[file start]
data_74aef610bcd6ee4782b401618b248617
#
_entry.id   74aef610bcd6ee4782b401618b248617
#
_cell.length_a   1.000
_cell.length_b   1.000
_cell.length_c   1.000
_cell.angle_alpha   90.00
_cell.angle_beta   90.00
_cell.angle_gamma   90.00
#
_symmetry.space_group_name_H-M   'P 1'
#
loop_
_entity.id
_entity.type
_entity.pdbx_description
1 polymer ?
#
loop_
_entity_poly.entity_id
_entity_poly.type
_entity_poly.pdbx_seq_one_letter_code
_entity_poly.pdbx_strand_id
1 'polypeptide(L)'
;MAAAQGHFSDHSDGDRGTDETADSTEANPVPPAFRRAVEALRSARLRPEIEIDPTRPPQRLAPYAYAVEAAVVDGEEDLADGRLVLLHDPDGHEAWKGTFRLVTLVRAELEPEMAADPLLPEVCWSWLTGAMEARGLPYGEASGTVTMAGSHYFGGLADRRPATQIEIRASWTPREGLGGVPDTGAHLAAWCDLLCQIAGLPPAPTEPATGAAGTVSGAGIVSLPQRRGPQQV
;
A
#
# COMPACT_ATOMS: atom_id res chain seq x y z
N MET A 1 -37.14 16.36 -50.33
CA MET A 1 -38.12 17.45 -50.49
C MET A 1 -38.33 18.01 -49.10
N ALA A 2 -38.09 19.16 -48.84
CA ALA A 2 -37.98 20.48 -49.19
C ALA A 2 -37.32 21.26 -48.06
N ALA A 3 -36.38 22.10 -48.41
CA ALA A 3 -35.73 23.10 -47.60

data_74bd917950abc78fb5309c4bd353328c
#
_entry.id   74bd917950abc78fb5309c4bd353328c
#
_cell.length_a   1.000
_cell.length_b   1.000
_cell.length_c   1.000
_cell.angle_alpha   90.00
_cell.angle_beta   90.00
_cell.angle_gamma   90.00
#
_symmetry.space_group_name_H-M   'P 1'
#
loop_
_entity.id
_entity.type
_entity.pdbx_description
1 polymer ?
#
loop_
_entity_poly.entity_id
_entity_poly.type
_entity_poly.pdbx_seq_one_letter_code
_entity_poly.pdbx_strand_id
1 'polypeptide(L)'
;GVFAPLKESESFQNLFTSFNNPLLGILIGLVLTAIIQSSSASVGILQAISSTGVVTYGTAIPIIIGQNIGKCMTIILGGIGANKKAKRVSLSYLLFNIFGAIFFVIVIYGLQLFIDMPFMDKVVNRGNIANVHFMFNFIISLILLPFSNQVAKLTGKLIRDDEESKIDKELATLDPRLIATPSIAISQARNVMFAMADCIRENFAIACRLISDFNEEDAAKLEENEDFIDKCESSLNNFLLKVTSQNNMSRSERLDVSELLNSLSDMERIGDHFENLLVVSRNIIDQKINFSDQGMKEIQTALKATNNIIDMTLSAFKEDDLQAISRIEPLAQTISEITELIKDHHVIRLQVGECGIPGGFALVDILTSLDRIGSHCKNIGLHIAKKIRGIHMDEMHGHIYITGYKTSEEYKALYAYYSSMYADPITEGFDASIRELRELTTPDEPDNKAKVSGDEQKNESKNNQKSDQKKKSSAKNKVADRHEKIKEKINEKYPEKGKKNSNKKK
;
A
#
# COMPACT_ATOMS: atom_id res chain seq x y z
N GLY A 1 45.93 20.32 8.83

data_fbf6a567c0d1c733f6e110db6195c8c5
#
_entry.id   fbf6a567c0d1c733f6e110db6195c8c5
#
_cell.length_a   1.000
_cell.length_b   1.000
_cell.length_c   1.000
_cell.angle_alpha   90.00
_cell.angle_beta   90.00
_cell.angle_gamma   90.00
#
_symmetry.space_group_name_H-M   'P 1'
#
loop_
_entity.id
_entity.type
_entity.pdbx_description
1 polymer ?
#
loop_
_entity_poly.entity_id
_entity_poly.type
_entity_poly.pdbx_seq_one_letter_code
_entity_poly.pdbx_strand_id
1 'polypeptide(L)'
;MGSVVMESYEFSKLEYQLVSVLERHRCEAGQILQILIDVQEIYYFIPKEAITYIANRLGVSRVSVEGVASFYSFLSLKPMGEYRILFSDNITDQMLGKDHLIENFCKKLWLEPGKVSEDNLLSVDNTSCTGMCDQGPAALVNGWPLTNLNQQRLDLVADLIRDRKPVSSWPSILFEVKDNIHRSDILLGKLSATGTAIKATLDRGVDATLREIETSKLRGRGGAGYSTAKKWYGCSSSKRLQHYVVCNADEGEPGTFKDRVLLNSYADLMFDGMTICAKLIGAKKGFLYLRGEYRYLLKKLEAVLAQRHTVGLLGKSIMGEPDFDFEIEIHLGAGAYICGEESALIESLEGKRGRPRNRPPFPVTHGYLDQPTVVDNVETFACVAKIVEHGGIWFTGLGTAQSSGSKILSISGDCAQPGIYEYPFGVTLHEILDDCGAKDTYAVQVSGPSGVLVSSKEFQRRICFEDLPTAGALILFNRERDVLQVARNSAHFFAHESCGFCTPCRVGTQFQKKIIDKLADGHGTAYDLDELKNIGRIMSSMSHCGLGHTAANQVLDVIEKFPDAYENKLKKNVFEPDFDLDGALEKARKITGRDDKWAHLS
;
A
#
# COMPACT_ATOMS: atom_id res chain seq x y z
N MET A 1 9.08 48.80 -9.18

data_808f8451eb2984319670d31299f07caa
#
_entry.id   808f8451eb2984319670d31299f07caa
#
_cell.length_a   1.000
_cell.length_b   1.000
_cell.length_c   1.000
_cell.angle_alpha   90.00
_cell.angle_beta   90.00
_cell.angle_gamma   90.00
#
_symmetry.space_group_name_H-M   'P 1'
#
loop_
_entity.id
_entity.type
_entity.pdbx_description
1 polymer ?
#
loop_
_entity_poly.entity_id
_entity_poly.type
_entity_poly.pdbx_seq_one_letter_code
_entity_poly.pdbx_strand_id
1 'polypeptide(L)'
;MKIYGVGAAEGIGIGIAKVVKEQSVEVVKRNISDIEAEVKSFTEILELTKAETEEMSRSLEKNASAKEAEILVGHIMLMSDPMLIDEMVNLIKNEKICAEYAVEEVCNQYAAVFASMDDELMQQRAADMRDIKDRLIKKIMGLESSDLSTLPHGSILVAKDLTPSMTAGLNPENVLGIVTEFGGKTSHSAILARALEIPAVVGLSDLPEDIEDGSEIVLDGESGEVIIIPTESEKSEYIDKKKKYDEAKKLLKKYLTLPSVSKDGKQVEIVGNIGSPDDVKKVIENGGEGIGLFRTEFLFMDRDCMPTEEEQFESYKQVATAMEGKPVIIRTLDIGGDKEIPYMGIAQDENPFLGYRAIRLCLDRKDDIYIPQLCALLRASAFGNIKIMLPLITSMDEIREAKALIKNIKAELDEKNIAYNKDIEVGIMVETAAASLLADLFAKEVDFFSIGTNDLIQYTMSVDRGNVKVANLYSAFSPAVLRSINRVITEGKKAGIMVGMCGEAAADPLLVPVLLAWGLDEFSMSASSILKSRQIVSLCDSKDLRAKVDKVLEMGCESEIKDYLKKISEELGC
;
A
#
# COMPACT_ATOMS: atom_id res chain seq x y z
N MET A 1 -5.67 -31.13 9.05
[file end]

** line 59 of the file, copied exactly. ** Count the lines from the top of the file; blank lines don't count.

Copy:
_entity_poly.entity_id